Per 1000 live births 30 newborn children die in Bangladesh: icddr,b
Dhaka, 3 February 2021:
Per 1,000 live births, 30 newborn children die in Bangladesh. Of this number, a staggering 19% is accounted for by premature birth and low birth weight (LBW) combined. Preventing premature deaths requires promoting effective intervention to increase care seeking behaviour.
Speakers discussed about the prematurity and LBW burden in Bangladesh, innovations and
interventions to reduce the burden and importance of bringing positive changes in the mindset of the care seekers in an evidence sharing session with health bit reporters on February 3, 2021 at icddr,b in Mohakhali, Dhaka.
The session was organised by USAID supported Research for Decision Makers (RDM) activity of icddr,b and Data for Impact (D4I) as part of an advocacy effort to sensitise and encourage journalists to report on ways to reduce preventable deaths among children.
Speakers informed that the premature birth entails both pre-term (children born before completing 37 weeks in mother’s womb). Children born with below 2,500 gm weight are considered LBW. In Bangladesh, 573,000 babies are born premature and 834,000 babies are born with birth weight less than 2500 gm among which 192,000 babies are born with birth weight less than 2,000 gm. It is very unfortunate that about 17,100 newborn die every year from these two reasons combined in Bangladesh, of which 72% die even before completing the first day of their lives.
Over the past few decades, Bangladesh has made significant strides in reducing newborn death. The Bangladesh Demographic and Health Survey (BDHS) data showed a declining trend in newborn death until 2014. However, the last BDHS 2017-18 report alarmingly shows that the rate has bounced back.
Professor Mohammad Shahidullah, Chairman, National Technical Working Committee Neonatal
Health; and Dr Sayed Rubayet, Country Director, Ipas Bangladesh attended the session as technical experts. Dr Ahmed Ehsanur Rahman, Associate Scientist of icddr,b made the keynote presentation.
The session was chaired by Dr Shams El Arifeen, Senior Director, Maternal & Child Health Division (MCHD) of icddr,b. Fourteen health reporters from eminent media houses attended the session.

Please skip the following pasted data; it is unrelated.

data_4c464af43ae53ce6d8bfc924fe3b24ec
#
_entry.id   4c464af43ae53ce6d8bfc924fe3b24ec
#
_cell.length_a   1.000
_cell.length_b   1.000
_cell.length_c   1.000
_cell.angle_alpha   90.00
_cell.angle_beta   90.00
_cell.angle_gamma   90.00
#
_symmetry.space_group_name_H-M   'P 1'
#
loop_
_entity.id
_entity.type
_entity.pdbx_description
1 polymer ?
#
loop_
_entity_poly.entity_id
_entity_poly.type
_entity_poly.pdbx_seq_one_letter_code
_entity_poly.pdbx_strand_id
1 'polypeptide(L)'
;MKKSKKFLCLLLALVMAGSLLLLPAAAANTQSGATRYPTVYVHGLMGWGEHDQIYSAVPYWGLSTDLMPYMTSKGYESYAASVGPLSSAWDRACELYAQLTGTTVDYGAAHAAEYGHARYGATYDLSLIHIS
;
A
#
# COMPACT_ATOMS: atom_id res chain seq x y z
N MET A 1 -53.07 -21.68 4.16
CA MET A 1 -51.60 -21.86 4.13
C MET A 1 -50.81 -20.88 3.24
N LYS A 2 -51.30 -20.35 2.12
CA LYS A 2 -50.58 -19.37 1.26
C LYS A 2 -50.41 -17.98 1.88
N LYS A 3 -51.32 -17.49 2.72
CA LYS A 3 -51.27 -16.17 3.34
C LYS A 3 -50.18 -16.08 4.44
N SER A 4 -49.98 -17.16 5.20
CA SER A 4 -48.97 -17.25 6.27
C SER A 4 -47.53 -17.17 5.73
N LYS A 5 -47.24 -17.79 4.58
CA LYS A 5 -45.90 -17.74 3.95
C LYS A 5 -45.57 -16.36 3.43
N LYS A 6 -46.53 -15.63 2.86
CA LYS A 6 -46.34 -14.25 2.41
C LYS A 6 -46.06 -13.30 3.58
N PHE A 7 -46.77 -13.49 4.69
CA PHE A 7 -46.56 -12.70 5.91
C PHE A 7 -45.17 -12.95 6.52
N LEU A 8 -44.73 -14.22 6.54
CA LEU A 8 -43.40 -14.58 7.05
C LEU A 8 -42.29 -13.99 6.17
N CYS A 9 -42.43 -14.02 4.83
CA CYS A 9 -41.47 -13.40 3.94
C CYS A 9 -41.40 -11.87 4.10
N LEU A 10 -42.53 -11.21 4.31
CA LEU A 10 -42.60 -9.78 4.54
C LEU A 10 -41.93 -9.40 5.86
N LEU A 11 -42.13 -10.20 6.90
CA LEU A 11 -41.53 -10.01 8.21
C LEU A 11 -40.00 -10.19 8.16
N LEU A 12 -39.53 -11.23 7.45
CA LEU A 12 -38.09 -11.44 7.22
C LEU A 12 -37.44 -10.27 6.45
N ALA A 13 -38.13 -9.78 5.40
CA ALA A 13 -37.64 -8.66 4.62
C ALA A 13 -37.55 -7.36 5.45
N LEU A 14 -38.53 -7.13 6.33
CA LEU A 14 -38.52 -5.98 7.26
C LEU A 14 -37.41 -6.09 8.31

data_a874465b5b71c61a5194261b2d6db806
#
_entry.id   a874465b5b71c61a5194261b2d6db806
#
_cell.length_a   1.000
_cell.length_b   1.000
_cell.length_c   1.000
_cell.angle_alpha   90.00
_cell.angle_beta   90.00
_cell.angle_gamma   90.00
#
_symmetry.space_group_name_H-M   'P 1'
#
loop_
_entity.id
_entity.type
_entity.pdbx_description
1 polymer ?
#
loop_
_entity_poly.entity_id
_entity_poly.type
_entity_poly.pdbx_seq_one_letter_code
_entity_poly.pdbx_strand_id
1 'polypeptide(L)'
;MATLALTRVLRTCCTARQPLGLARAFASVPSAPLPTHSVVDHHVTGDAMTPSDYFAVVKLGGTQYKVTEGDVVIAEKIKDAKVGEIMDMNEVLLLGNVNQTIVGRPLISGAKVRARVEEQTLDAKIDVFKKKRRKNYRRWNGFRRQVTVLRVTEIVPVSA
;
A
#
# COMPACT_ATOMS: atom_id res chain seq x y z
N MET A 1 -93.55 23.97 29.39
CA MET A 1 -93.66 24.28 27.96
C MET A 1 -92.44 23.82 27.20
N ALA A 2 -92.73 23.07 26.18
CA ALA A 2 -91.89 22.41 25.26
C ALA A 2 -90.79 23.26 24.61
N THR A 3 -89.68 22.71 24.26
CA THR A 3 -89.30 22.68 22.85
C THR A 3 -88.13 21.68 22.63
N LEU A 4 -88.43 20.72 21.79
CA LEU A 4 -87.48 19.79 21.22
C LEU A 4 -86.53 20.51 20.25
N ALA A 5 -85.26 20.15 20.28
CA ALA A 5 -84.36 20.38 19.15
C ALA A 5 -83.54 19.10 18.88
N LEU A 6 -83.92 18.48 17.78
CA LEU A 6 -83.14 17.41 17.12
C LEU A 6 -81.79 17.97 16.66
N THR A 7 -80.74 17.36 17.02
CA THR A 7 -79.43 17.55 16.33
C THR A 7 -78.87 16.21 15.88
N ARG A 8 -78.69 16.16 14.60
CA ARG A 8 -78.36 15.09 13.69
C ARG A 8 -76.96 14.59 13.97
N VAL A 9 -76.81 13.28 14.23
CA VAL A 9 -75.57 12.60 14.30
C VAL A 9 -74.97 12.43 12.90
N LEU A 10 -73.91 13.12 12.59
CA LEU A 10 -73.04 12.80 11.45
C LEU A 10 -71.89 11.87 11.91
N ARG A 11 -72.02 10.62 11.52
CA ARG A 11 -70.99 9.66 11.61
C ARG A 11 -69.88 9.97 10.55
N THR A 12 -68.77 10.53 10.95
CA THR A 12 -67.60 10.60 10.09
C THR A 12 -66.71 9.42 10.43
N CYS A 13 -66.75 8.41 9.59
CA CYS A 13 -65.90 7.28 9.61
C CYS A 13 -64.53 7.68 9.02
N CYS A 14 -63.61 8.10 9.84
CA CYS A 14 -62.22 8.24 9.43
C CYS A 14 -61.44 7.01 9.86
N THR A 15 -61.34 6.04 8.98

Dr. Kanta Jamil, Senior Monitoring, Evaluation & Research, USAID/Bangladesh also attended the event.
Of these 17,100 cases, 40% of their families do not seek health care in health facilities while43% of the deaths occur in health facilities. Lifesaving interventions such as Antenatal Corticosteroid (ACS),Kangaroo Mother Care (KMC) and the special care newborn unit (SCANU)are already proved to be very effective in preventing these untimely deaths.
However, there are issues with readiness of health facilities regarding birth weighting practice which is mandatory for determining the LBW babies. As per BHFS 2017, only 69% DH and 65% UHC had availability of infant weighting scale. Only around 200 health facilities are providing KMC services throughout the country where a very few LBW babies receiving KMC services. In addition, the quality of KMC care has found sub optimum with a low coverage of KMC follow up and a short average duration of stay. In 2020, only 5,731 babies received KMC service that is about 1% of the babies requiring the service.
Dr. Ehsan remarked that KMC, effective in preventing premature death, is considered an easy and low cost intervention. But it involves times and efforts from the families and health system to provide KMC to a child as it requires mother and baby’s skin-to-skin contact for extensive hours and follow ups. Dr.Rubayet highlighted that life saving interventions can often be high cost but effective and KMC is one such example.
Speakers also stressed that in an ongoing pandemic like COVID-19, World Health Organization (WHO) stated that with specific precautions, KMC do not put babies into additional risk of getting infections.
Hence, it is very important to give proper attention to make KMCs and other interventions available and to ensure their use by promoting their benefits to families to increase their care seeking behaviour.
It is imperative that Bangladesh strengthens its efforts in reducing newborn deaths to be on track to achieve Sustainable Development Goal (SDG) 3.2, which is ending all preventable under-five deaths by 2030.